We’ve then in turn argued with our apartment management company to investigate if something is malfunctioning in our heating system. All our maintenance woman would tell us is that it is a cold winter and everyone’s heat is high. You should get a rug and some curtains. She then lied and told us someone already looked at our heating system and it is fine. If you saw the amount of stuff we have in the closet with the furnace you would know this is an obvious lie. We pushed a little harder contacting the owners of our management company and threatening to file a complaint with the Washington DC Public Service Commission, DC Housing Regulation Administration, and/or the DC City Council. That finally got their attention and they agreed to look into it. But so far we haven’t heard anything more concerning someone coming to look at our heating system.
As of right now the only consistent answer we are getting from Pepco and our apartment management company is that it is cold and everyone’s heat is high. We can’t seem to get answers or anyone to help us with some sense of urgency. While we have made some headway since originally starting this piece our high bills are still looming over our head. And with another high heating bill sure to come over the next few weeks we aren’t going to be able to afford to live there much longer.”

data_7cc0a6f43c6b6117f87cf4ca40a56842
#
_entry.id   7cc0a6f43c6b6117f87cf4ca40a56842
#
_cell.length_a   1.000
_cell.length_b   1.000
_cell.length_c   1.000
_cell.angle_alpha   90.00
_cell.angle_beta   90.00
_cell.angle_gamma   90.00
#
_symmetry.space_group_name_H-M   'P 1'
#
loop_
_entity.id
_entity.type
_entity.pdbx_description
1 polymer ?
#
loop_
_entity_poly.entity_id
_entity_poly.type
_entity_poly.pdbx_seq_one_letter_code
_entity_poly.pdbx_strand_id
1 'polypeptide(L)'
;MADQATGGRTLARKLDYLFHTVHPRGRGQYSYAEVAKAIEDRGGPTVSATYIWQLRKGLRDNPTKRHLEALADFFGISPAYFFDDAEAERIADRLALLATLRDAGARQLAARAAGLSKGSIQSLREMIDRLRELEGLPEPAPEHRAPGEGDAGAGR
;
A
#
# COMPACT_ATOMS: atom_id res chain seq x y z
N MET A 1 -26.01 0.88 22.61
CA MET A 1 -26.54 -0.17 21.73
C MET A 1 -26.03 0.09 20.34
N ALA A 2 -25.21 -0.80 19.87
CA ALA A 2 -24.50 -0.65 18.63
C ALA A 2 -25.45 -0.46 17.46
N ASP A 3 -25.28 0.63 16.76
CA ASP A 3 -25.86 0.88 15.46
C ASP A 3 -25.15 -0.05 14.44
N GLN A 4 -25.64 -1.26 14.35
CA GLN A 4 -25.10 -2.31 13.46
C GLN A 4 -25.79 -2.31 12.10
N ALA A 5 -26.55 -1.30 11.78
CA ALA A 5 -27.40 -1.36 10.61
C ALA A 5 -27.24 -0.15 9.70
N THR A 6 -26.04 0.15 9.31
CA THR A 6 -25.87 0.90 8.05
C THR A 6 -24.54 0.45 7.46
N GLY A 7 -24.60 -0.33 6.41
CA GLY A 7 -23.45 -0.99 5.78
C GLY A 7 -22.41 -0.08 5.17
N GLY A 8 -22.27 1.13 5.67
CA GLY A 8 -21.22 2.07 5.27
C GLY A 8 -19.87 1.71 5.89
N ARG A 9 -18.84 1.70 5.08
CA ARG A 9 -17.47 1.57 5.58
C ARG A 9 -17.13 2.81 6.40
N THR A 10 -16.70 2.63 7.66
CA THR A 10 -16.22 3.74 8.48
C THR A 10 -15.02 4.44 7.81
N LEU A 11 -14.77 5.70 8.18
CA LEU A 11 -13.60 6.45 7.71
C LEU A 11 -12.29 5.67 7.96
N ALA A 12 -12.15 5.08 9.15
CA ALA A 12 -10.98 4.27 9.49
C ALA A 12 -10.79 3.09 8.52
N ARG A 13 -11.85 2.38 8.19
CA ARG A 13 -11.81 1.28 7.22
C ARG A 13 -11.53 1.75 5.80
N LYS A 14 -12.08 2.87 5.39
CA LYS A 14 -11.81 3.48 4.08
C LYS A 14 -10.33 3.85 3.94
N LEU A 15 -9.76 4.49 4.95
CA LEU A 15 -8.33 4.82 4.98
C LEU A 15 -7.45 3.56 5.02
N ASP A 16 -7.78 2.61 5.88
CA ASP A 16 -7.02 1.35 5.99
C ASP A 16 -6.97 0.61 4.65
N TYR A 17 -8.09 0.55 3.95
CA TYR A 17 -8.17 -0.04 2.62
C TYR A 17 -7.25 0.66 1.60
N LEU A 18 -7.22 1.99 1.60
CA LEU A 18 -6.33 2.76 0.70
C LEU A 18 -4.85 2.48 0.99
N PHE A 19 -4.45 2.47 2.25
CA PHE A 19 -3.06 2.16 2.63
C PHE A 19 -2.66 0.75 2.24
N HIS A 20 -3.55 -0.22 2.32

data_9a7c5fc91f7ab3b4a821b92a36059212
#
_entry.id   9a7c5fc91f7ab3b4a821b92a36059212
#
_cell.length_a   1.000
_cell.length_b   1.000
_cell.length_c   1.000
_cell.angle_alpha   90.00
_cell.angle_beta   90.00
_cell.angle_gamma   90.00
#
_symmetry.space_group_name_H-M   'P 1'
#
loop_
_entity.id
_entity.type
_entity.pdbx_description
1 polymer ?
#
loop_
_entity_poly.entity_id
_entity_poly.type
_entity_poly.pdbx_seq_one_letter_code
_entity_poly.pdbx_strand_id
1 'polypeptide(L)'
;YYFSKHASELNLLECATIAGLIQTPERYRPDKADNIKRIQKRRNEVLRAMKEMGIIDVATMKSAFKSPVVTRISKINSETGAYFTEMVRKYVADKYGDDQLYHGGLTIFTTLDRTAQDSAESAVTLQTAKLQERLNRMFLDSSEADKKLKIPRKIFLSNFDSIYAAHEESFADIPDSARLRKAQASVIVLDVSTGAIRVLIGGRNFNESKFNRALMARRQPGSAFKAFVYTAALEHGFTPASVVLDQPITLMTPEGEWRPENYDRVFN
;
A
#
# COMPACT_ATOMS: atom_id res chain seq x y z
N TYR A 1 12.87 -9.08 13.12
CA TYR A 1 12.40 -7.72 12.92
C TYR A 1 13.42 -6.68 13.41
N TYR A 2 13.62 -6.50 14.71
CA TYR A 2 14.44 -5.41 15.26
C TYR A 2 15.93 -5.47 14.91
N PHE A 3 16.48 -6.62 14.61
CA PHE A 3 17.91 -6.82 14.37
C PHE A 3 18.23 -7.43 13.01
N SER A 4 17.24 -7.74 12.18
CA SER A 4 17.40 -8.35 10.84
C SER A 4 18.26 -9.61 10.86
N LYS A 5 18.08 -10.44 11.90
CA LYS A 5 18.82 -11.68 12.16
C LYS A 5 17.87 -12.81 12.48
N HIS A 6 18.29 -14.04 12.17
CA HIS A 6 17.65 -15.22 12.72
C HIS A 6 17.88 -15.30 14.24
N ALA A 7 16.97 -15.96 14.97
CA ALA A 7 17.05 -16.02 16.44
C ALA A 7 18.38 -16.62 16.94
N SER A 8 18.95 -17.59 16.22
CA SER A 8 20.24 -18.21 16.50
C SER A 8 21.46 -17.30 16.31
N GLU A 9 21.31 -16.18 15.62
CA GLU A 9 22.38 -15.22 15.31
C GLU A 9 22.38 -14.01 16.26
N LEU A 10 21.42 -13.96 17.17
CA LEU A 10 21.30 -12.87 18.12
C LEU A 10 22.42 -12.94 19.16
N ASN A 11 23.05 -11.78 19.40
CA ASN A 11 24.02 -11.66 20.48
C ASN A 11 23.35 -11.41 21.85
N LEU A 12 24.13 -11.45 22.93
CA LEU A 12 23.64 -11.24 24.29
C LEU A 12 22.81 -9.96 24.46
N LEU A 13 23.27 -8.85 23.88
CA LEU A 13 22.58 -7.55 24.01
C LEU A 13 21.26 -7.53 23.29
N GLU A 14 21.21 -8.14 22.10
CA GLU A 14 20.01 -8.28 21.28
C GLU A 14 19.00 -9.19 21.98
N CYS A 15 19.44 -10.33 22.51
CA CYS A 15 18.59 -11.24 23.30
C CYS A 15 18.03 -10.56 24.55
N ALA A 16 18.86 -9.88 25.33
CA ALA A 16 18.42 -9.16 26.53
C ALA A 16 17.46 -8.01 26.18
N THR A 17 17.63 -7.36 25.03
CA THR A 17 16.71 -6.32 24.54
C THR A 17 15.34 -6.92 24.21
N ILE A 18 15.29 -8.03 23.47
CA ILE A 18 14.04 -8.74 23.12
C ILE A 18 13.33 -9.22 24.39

I asked Andre why Pepco got on Twitter. They’re following in the steps of companies with horrible customer service (Comcast, I’m staring REALLY HARD at you…with hate in my eyes). Andre said “We know times are tough and, as Pepco customers ourselves, we share many of the concerns we hear about on a daily basis. We’re on Twitter because it lets us engage customers in one-on-one discussions so we can explore issues and share useful information. More importantly, it lets our customers connect with a real person committed to acting on their behalf. Even if we can’t guarantee a desired outcome, we can guarantee that someone @PepcoConnect will always be available to listen. ”